Rossini, Gioacchino (1792–1868)

Gioacchino Rossini, 1865

Gioacchino Rossini, 1865

The interior of the Teatro San Carlo in Naples, where several of Rossini's operas were first performed.

The interior of the Teatro San Carlo in Naples, where several of Rossini's operas were first performed.

A set for an 1830 production of Rossini's opera Le siege de Corinth (The Siege of Corinth) at the Berlin State Opera.

A set for an 1830 production of Rossini's opera Le siège de Corinth (The Siege of Corinth) at the Berlin State Opera.

Towards the end of the 18th century, Italy was producing many composers of entertaining, accomplished, but undeniably ephemeral operas. Composers such as Giovanni Paisiello and Domenico Cimarosa wrote dozens of stage works, but very few survived for more than a season, and none could match the Italian masterpieces of Mozart. Opera in Italy had become stereotypical, subject to the tyrannical demands of audiences for a constant stream of hurriedly composed new works, and of singers for arias to show off their vocal technique, in defiance of dramatic exigencies. Italy needed an outstanding opera composer, and found one in the person of Gioacchino Rossini.


Rossini was the son of a horn player and a singer, and began to compose as a child. In 1806 he went to study at the Liceo Musicale in Bologna, and at the age of 15 was commissioned to write his first opera, Demetrio e Polibio. Further commissions followed, including several from the Teatro San Moise in Venice for a series of one-act farse including La scala di seta (The Silken Ladder, 1811) and Il Signor Bruschino (1813).


Productive years

Rossini was able to work at high speed, and between 1810 and 1822 he turned out a steady flow of works, both comic and serious, for production in Venice, Milan, Naples, and Rome, none of which took him more than a few weeks to write. Among them were the serious operas Tancredi, Elisabetta, Regina d'Inghilterra, and Otello (based on Shakespeare's play), and the comic operas L'italiana in Algeri (The Italian Girl in Algiers), II barbiere di Siviglia (The Barber of Seville – Rossini's comic masterpiece), La cenerentola (Cinderella), and La gazza ladra (The Thieving Magpie). Of these, The Barber of Seville (based on Beaumarchais's prequel to The Marriage of Figaro) was a disappointing failure at its Roman premiere in 1816, thanks to a catalog of onstage disasters, though by its third performance it had recovered from its initial setback. In one version of a famous story about Rossini, who was a notorious gourmet, he was asked by a journalist whether it was true that he had cried in public only twice in his life – the first time after the première of The Barber, and the second when a particularly delicious piece of turkey stuffed with truffles had fallen in the river during a picnic. Rossini pondered, and then answered: "No, only once, and that was when the turkey fell in the river?'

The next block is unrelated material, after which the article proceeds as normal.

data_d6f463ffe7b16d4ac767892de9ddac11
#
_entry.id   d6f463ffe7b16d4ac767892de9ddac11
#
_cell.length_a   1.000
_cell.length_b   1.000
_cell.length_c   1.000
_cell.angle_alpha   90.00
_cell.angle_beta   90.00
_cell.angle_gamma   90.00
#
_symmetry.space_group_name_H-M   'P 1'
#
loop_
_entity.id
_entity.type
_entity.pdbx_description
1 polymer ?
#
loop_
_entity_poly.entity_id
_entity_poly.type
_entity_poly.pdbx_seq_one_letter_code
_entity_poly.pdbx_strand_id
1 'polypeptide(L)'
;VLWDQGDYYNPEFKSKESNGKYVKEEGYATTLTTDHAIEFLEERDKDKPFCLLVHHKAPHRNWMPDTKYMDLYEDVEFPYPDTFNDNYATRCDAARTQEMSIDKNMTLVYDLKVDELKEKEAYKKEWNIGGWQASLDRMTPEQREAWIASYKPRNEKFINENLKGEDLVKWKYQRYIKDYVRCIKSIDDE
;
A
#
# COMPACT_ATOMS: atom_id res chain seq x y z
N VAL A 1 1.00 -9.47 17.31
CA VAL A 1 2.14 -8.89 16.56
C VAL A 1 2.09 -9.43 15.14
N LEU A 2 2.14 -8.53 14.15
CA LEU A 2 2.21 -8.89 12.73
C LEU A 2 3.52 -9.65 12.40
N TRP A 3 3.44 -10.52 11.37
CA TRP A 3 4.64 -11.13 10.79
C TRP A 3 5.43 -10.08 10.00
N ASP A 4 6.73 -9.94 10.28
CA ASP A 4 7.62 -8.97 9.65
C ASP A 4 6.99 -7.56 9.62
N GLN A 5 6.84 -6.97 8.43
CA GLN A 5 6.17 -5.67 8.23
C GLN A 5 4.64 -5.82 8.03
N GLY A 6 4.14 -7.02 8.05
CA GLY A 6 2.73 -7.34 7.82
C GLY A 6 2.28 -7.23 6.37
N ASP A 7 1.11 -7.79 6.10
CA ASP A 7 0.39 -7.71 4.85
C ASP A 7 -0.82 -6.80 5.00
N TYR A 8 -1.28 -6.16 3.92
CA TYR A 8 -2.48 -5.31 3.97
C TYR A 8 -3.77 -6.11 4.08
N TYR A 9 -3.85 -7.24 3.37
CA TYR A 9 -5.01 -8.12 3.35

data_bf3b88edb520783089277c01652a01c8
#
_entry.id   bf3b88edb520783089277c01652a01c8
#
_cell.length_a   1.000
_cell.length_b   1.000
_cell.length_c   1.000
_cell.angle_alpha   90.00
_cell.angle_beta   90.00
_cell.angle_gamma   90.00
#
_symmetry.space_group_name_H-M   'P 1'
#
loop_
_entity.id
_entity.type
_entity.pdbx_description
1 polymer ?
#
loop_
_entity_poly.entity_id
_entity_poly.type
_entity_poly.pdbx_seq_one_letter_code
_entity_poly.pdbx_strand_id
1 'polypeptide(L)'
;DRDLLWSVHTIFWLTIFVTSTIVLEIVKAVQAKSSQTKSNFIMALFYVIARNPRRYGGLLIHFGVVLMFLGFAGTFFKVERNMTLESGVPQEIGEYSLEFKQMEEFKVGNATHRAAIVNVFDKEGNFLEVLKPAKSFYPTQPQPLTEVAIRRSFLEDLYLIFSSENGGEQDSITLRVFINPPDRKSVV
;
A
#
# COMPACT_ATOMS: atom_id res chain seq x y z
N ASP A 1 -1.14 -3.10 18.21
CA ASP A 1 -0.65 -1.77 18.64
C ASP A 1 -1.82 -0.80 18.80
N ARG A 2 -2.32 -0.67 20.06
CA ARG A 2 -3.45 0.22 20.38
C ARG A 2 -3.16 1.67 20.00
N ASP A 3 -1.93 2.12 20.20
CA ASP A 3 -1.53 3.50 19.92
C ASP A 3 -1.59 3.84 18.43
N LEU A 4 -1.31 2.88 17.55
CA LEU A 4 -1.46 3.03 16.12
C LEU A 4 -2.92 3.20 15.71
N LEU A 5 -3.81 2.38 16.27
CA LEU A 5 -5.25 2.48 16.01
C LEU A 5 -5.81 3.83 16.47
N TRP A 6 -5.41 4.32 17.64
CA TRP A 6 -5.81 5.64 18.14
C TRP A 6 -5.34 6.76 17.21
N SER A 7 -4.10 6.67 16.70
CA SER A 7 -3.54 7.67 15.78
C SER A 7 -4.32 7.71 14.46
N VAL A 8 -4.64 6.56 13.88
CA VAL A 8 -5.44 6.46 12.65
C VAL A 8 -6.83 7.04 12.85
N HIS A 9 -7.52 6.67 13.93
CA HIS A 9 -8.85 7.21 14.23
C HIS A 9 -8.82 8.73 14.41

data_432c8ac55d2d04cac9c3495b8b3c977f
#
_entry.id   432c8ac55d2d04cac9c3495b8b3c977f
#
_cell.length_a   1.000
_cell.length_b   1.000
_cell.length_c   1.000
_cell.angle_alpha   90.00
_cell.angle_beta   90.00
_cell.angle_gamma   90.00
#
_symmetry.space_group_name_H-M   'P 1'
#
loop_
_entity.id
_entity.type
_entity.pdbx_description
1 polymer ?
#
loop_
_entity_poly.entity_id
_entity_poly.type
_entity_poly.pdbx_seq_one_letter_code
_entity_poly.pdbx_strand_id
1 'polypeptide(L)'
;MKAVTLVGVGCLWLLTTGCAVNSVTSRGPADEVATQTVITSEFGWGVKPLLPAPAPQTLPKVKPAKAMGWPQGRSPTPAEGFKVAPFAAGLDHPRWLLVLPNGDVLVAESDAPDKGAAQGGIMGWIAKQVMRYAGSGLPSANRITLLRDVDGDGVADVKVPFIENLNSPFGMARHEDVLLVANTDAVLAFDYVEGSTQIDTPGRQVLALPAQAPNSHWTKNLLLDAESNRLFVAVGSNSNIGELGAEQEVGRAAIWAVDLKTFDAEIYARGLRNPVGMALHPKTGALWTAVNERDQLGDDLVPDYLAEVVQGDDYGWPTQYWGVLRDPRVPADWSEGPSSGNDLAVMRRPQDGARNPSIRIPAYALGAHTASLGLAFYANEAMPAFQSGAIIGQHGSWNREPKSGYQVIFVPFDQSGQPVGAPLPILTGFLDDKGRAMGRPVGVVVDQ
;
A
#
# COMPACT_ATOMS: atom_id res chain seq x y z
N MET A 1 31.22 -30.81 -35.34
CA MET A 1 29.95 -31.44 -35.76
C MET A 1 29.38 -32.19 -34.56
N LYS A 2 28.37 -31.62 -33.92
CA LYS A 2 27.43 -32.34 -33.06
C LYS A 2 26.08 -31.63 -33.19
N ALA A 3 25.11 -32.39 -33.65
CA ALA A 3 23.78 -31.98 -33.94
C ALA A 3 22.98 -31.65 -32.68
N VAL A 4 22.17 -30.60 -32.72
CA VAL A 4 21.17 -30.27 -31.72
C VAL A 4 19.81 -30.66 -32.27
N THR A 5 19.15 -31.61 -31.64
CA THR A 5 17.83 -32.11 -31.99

Rossini's greatest opere serie were written for the Teatro San Carlo in Naples between 1817 and 1823: they included Mosè in Egitto (Moses in Egypt), La donna del logo (based on Walter Scott's The Lady of the Lake), Maometto II, and Semiramide, the last of his Italian operas. In 1822 he married the singer Isabella Colbran, who had created the soprano roles in many of his operas, and after trips to Vienna and London, he settled in Paris as director of the Théâtre-Italien. He was still only 31 years old, rich and famous, with 34 operas to his credit.


Later life

Over the next six years he wrote several more operas for Paris, but after Guiallame Tell (William Tell), arguable his finest work, he effectively retired. In 1836 he returned to Italy, where he suffered proloned periods of ill-health, but finally settled in Paris again with his second wife Olympe Pélissier, devoting himself to entertaining friends and eating (he invented, among other dishes, tournedos Rossini). The only musical products of his later life are the delightful series of salon pieces which he called "the sins of my old age", and two sacred works, a Stabat Mater and the Petite messe solennelle.


Rossini's music

In the operatic field, Rossini's innovations included the replacement of keyboard-accompanied recitative by orchestral accompaniment, the expansion of the chorus and its dramatic integration, the development of the coloratura aria, and the revitalization of opera buffa; his characters, such as Figaro and the delightful Rosina, are real people with whom audiences of all ages can identify. His brilliant opera overtures (characterized by their famous, whipped-up crescendo endings) are still often performed in the concert repertoire today.


Major works

Il barbiere di Siviglia (1816); La cenerenola (1817); Semiramide (1823); Guillaume Tell (1829); Stabat Mater (1832–1841); Petite mess solennelle (1863).